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This wasn’t what people came to see—a man with a banner and a bullhorn calling on them to repent or face the wrath of God.

They came to see the annual Rose Parade, an event whose organizers like to call it rose-prd-2ja17_dsc00293America’s New Year celebration. They came to see pageantry and pomp and beauty. What they saw instead, before the parade, was people telling them they are wicked and sinful and they’re on their way to being damned.

Spectators along our part of the parade route didn’t take this news well. The people with the banners and bullhorns were booed, there were snickers and jibes about their message, and there were cheers and clapping when the police motorcycle squad came along to clear them off the parade route.

It was hardly news that many of us are sinners—or at least it wasn’t to me. I know that I often do things Jesus Christ would not have approved. I am a man full of mortal weakness, and I certainly have need to repent. But most of us don’t enjoy being called out publicly for our hypocrisy or vanity or weakness.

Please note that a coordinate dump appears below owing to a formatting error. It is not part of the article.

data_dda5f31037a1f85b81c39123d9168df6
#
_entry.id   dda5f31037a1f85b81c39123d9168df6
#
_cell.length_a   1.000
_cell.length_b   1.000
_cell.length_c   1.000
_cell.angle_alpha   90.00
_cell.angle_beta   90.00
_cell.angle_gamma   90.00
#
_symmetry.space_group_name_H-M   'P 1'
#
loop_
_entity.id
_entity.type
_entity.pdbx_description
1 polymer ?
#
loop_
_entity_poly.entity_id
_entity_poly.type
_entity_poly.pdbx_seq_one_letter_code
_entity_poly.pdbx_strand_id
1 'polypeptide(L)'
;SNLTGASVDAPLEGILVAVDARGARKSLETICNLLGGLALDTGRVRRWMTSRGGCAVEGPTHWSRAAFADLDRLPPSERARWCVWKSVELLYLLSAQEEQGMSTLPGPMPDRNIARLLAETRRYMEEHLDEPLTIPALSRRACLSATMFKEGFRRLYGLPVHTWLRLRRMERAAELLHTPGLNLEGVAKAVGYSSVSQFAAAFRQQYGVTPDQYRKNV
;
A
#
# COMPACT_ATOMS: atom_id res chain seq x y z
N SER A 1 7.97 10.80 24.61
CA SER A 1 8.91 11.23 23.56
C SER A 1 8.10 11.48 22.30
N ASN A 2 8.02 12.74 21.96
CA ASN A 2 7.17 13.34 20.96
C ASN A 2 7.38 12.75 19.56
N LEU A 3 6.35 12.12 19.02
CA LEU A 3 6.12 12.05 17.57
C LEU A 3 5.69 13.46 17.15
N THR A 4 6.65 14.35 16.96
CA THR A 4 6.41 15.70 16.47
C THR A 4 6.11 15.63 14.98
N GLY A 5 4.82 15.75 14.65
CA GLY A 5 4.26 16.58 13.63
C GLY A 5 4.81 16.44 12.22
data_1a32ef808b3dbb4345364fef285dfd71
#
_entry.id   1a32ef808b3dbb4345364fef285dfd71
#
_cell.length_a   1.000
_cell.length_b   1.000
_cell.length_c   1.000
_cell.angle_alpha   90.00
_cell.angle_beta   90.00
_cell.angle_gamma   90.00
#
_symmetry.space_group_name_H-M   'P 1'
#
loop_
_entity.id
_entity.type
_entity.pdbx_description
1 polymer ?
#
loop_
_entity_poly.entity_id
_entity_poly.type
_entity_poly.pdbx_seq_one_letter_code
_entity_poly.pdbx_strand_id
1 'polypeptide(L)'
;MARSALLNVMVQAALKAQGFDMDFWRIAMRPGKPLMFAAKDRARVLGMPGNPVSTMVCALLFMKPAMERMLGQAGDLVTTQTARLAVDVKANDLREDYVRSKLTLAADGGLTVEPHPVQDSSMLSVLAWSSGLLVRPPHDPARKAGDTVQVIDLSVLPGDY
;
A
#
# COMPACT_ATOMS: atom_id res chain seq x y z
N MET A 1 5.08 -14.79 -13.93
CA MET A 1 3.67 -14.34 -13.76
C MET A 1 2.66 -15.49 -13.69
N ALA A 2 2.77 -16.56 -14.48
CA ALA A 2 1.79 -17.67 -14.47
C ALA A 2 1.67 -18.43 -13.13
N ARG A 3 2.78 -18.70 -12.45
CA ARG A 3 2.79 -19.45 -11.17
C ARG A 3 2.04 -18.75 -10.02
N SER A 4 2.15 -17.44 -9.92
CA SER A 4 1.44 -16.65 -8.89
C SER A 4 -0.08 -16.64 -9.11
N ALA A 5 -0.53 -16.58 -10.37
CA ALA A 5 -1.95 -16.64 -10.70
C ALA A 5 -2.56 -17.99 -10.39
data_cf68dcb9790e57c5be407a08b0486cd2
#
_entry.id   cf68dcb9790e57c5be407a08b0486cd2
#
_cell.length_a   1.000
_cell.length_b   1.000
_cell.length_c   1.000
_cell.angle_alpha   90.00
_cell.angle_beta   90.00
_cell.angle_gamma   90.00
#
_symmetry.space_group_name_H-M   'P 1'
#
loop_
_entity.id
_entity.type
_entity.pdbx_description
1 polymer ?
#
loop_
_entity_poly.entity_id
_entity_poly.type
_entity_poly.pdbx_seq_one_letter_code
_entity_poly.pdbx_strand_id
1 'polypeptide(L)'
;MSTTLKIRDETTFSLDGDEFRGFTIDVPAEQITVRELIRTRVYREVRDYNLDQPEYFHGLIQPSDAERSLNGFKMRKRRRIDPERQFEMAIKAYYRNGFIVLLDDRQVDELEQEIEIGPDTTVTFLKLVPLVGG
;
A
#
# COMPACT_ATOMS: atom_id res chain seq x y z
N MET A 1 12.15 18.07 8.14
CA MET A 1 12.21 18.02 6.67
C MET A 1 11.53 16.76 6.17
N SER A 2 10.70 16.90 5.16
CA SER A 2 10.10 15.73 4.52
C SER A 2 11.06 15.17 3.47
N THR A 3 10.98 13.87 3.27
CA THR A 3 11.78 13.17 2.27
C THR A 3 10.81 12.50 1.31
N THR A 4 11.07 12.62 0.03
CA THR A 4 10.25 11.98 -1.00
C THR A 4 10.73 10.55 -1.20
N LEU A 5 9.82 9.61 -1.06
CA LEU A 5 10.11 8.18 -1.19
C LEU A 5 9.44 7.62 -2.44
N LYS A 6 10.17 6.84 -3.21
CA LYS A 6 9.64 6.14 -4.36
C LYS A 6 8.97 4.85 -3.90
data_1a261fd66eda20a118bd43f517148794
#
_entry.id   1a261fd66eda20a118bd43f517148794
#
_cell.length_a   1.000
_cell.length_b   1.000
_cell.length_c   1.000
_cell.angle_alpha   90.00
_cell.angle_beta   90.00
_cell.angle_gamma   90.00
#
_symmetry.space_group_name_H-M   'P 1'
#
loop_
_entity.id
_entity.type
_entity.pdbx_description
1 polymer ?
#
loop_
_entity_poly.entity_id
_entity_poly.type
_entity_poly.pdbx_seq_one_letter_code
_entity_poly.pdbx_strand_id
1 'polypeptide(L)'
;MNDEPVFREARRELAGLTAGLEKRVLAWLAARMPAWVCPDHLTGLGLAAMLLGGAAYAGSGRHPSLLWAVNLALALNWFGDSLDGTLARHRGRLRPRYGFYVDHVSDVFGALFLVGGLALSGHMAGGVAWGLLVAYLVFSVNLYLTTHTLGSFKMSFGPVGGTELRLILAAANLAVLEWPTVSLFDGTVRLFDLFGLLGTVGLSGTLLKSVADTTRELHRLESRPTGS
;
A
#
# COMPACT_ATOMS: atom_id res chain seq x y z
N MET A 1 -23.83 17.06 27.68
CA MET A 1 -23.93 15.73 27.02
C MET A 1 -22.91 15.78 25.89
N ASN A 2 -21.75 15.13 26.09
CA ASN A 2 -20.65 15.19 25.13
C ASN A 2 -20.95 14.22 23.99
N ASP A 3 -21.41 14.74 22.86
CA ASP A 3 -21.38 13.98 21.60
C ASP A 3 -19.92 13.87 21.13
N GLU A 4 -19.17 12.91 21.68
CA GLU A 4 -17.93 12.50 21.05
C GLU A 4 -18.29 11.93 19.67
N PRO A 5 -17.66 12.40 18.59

I know that Jesus Christ will come again to the earth and we will all be responsible for the way we have lived our lives here. But the preaching we heard on Colorado Boulevard in Pasadena that day didn’t seem like the best way to spread the good news of His gospel. There was a lot about wrath and very little about the hope He extends to us if we repent. I believe hope is more effective in changing lives than chastisement. We all know our own sins. What we need to understand is how things can change for us when we give them up.

Still, I have to admire the courage of the people who were out there preaching. They must have known they would be received with ridicule and antagonism. It was the same reception given to prophets in Old Testament times, in Christ’s day, in Book of Mormon societies, and even in the present day. Those street preachers in Pasadena knew that what they did before the Rose Parade would be uncomfortable, unwelcome to many, possibly even hazardous. It took faith and deep commitment to their beliefs.